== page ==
Quisp, it was two issues: 1) Burqua jokes are in fact mostly cheap racism engaged in by people who don't know or care about the diversity of Muslim cultures and practice, and are just seeking excuses to bomb people. The argument then is that I can't unmoor my image from that tradition, which seems likely, since people were so offended. It's like the Lieberman-in-blackface thing, some things just don't work. I apologized for this.

2) On top of that, there's a contigency out there that's determined that liberals are all secret imperialists, even those of us who adamantly oppose imperialism. They were seeking evidence that I have a secret imperialist agenda and they decided this was the evidence they needed. My actual stance on Afghanistan made this problematic, but no matter. On this issue, my patience is stretched thin, though I will say that it's only really Bitch Lab and a couple others that are pushing this.

Taking offense is an artform.

This reminds me of the joke about there being no humor section in the muslim (feminist) bookstore.

I thought the Valenti-Burqa picture was apt and funny. That said, Humor is about making fun of something, and Burqas and islam and feminism (and Clinton) are all in the realm of controversy and hypersensitivity.

The latter is not a criticism, there are very good reasons why these things provoke strong emotions. That's also why they are so damn funny.

When we offend, unless we were trying to be offensive, we should apologize for giving offense. Like with the Pope, that doesn't mean apologizing for what was said, if we still believe we were correct in saying it.

The offended should also look at context, while the picture somewhat implies that all women who wear the burqa are oppressed, and this is probably true in general, if one is going to argue there are specific hypothetical women who wear the burqa who aren't, one also has to note the specific woman who is. Valenti would probably feel oppressed by having to wear a burqa. Which was the point and why its funny. Wrapping her up like a Mummy would be funny too, but should probably not be taken as an insult to the Pharaohs.

The subject of covering is controversial, but it's important not to conflate it with the burqa issue.

Do you think maybe this could be another one of those differences "of degree and not of kind"? Speaking of which...
If the woman has the right to refuse, and the covering doesn't restrict her daily activities, I don't see anything wrong with the tradition.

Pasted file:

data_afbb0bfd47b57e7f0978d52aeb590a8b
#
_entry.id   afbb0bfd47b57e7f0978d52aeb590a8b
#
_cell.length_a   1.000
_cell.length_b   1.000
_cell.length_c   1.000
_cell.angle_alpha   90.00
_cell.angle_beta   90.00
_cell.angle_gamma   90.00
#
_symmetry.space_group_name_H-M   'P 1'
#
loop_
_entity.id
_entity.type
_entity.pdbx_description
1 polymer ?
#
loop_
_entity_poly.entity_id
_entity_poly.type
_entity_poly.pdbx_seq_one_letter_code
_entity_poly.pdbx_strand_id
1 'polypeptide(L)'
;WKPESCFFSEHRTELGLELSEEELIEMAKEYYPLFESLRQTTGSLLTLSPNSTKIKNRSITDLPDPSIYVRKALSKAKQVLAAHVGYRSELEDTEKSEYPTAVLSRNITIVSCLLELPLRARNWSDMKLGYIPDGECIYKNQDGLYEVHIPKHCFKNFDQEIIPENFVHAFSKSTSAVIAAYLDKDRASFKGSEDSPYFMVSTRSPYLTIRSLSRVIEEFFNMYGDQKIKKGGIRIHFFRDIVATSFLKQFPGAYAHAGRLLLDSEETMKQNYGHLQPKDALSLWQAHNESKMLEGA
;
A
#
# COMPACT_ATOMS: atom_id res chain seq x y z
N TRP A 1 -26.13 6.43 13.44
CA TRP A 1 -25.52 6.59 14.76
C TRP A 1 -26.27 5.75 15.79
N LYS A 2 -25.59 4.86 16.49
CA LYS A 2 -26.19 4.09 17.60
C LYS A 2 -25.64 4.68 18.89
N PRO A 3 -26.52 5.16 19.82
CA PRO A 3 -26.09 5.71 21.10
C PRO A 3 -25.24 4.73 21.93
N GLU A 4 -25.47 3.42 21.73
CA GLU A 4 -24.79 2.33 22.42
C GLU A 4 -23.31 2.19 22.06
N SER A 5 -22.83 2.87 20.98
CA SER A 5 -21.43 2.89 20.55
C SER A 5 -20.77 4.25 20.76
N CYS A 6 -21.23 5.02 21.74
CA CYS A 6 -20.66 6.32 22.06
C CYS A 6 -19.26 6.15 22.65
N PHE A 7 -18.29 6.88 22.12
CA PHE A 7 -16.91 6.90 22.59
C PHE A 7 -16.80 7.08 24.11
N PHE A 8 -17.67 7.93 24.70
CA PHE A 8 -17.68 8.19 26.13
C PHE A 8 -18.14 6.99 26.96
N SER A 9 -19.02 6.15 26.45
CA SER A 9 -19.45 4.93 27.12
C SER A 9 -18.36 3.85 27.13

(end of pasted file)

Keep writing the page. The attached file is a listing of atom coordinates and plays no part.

I don't see how you can make any such qualification once you've already established that the remarks on Valenti's breasts are an instance of "coercively enforced modesty." As far as I know, no one was denying her legal right to pose like that.

Amanda, Lindsay, I emailed Ali Eteraz and Abbas of 3QD asking them for their takes. I think that if a picture is supposed to be offensive to Muslims, it's best to ask real Muslims if they were offended.

Hawise, I must admit, there are days when I wish the niqab were a socially acceptable option for non-Muslim women in New York... Every so often, you just want to opt out of the whole seeing-and-being seen arms race.

Having the option to conceal yourself is a big relief, even if it's just in baggy sweatpants and sunglasses.

Alon, thanks for inviting more people to the discussion. I'm looking forward to reading Abbas' and Ali's perspectives on this issue.

"Burqas are widely regarded as un-Islamic, and are objectively atypical in most Muslim countries."


A little poetry from This Here Garden

No More

I will no longer be the pin-up girl for your wars,
oppressed and veiled whore
to be pimped to the masses
for “feminist” causes.

From this moment on
this struggle will no longer be
all about you
and your agenda
for me.

I will not offer apologies
for refusing to melt my soul
and pour it into the mold
that you have shaped for me.

Take back your hands and their intent.
you cannot reshape me
into your image
of liberty.

You cannot liberate me
and simultaneously negate me,
alienate me,
berate me.

Know this, sweet sister,
I have the final say over my destiny.

My fashion decisions do not oppress.
These tightly woven strands of cloth on my head
do not compare
to the weight
of your foot
on my neck.

We will never succeed if each time i try to lift up
from the oppressive depths of obscurity,
you tear away at my beliefs

Some of us want to be heard
and not seen
and some of us want everything.

You know
and I know
and I know that you know:
power and freedom of choice
are not directly proportional
to the amount of flesh that I show.

Which part of Afghanistan is the person who wrote that poem from?

This is an example of the sort of thing that will keep the left marginalized forever. Think for a minute how this sounds to Rush Limbaugh or George Will, and think what they’ll do with it. While we on the left are squabbling over minutia of doctrinal purity, the right – like, you know, the people who are actually bombing women in burqas- will run circles around us.

It was a joke. Perhaps it wasn’t in good taste. Perhaps it was done with too little thought. Perhaps, just perhaps, the people responsible may not be evil racists bent on enslaving Muslims and all non-Aryans. Perhaps it was just a joke. Save this argument for later someday when the dust is finally settled in Afghanistan and women there can contemplate a life beyond perpetual war.